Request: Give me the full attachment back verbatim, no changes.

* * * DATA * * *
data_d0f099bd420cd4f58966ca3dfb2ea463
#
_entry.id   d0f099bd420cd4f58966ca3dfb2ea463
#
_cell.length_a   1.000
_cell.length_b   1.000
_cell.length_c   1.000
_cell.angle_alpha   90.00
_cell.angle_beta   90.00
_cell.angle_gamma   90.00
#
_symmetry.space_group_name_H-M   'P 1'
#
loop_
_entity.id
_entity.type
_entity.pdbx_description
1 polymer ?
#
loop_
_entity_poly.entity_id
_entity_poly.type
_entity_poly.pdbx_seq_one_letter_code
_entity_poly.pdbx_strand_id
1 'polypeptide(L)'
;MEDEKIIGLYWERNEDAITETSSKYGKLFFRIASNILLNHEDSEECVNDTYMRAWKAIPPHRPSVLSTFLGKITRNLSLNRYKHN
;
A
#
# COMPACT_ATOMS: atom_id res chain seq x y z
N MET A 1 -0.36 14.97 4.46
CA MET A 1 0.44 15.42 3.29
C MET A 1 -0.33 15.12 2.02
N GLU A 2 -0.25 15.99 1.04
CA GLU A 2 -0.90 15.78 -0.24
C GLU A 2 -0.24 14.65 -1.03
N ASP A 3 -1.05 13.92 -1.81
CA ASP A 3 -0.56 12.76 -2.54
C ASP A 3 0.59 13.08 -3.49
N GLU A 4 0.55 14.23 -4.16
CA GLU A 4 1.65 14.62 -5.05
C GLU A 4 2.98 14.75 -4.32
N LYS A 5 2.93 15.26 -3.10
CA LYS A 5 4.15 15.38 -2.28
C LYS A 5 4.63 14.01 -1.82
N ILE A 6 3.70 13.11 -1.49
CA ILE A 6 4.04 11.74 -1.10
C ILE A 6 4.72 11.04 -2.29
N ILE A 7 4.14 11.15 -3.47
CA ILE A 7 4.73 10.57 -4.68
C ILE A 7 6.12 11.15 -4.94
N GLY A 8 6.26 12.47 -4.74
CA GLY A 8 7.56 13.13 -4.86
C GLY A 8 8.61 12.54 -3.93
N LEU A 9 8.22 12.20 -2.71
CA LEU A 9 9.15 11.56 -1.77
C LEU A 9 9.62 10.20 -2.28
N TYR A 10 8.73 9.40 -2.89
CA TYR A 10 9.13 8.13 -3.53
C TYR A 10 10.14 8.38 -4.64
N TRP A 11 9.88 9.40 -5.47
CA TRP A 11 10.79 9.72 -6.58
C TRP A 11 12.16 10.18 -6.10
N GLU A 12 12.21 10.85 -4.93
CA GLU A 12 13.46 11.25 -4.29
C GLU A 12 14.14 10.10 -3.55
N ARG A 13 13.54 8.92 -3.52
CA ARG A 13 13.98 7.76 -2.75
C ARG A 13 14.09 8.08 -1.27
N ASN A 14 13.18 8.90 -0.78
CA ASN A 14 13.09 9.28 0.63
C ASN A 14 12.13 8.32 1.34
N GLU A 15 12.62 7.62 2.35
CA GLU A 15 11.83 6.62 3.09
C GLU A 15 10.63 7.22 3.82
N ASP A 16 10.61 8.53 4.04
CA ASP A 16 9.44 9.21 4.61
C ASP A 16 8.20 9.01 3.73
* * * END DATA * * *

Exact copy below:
data_d0f099bd420cd4f58966ca3dfb2ea463
#
_entry.id   d0f099bd420cd4f58966ca3dfb2ea463
#
_cell.length_a   1.000
_cell.length_b   1.000
_cell.length_c   1.000
_cell.angle_alpha   90.00
_cell.angle_beta   90.00
_cell.angle_gamma   90.00
#
_symmetry.space_group_name_H-M   'P 1'
#
loop_
_entity.id
_entity.type
_entity.pdbx_description
1 polymer ?
#
loop_
_entity_poly.entity_id
_entity_poly.type
_entity_poly.pdbx_seq_one_letter_code
_entity_poly.pdbx_strand_id
1 'polypeptide(L)'
;MEDEKIIGLYWERNEDAITETSSKYGKLFFRIASNILLNHEDSEECVNDTYMRAWKAIPPHRPSVLSTFLGKITRNLSLNRYKHN
;
A
#
# COMPACT_ATOMS: atom_id res chain seq x y z
N MET A 1 -0.36 14.97 4.46
CA MET A 1 0.44 15.42 3.29
C MET A 1 -0.33 15.12 2.02
N GLU A 2 -0.25 15.99 1.04
CA GLU A 2 -0.90 15.78 -0.24
C GLU A 2 -0.24 14.65 -1.03
N ASP A 3 -1.05 13.92 -1.81
CA ASP A 3 -0.56 12.76 -2.54
C ASP A 3 0.59 13.08 -3.49
N GLU A 4 0.55 14.23 -4.16
CA GLU A 4 1.65 14.62 -5.05
C GLU A 4 2.98 14.75 -4.32
N LYS A 5 2.93 15.26 -3.10
CA LYS A 5 4.15 15.38 -2.28
C LYS A 5 4.63 14.01 -1.82
N ILE A 6 3.70 13.11 -1.49
CA ILE A 6 4.04 11.74 -1.10
C ILE A 6 4.72 11.04 -2.29
N ILE A 7 4.14 11.15 -3.47
CA ILE A 7 4.73 10.57 -4.68
C ILE A 7 6.12 11.15 -4.94
N GLY A 8 6.26 12.47 -4.74
CA GLY A 8 7.56 13.13 -4.86
C GLY A 8 8.61 12.54 -3.93
N LEU A 9 8.22 12.20 -2.71
CA LEU A 9 9.15 11.56 -1.77
C LEU A 9 9.62 10.20 -2.28
N TYR A 10 8.73 9.40 -2.89
CA TYR A 10 9.13 8.13 -3.53
C TYR A 10 10.14 8.38 -4.64
N TRP A 11 9.88 9.40 -5.47
CA TRP A 11 10.79 9.72 -6.58
C TRP A 11 12.16 10.18 -6.10
N GLU A 12 12.21 10.85 -4.93
CA GLU A 12 13.46 11.25 -4.29
C GLU A 12 14.14 10.10 -3.55
N ARG A 13 13.54 8.92 -3.52
CA ARG A 13 13.98 7.76 -2.75
C ARG A 13 14.09 8.08 -1.27
N ASN A 14 13.18 8.90 -0.78
CA ASN A 14 13.09 9.28 0.63
C ASN A 14 12.13 8.32 1.34
N GLU A 15 12.62 7.62 2.35
CA GLU A 15 11.83 6.62 3.09
C GLU A 15 10.63 7.22 3.82
N ASP A 16 10.61 8.53 4.04
CA ASP A 16 9.44 9.21 4.61
C ASP A 16 8.20 9.01 3.73